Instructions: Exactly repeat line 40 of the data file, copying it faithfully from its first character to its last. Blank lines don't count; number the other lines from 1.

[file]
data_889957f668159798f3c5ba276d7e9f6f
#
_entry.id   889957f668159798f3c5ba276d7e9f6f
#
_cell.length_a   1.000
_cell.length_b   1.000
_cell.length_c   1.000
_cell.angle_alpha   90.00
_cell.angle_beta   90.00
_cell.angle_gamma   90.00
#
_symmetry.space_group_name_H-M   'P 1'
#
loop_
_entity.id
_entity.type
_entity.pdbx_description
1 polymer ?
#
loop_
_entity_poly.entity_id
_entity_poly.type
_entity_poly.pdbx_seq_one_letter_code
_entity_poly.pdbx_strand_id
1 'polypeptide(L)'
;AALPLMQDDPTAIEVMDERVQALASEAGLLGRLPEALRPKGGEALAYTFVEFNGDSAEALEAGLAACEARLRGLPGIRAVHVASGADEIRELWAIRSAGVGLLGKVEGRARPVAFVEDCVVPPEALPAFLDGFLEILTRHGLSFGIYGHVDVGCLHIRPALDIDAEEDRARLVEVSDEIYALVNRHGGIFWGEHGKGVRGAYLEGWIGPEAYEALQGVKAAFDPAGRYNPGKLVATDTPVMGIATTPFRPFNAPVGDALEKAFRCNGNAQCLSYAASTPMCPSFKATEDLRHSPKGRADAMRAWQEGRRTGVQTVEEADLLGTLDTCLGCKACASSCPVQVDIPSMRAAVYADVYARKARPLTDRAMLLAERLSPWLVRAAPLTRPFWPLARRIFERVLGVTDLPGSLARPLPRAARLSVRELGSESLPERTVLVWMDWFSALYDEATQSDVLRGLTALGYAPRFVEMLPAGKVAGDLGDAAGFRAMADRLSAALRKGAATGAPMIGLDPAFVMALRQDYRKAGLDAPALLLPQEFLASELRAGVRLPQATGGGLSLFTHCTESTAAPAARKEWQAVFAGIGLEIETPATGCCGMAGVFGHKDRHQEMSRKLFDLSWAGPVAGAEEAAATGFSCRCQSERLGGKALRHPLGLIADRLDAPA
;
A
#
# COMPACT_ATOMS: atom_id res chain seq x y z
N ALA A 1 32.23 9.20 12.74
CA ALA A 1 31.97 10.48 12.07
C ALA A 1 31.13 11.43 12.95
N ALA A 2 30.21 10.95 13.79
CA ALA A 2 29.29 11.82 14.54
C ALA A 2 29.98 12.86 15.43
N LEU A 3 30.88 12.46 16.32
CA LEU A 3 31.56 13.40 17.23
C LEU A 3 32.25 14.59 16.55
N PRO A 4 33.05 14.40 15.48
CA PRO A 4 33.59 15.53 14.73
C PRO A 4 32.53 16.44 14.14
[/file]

N PRO A 4 33.05 14.40 15.48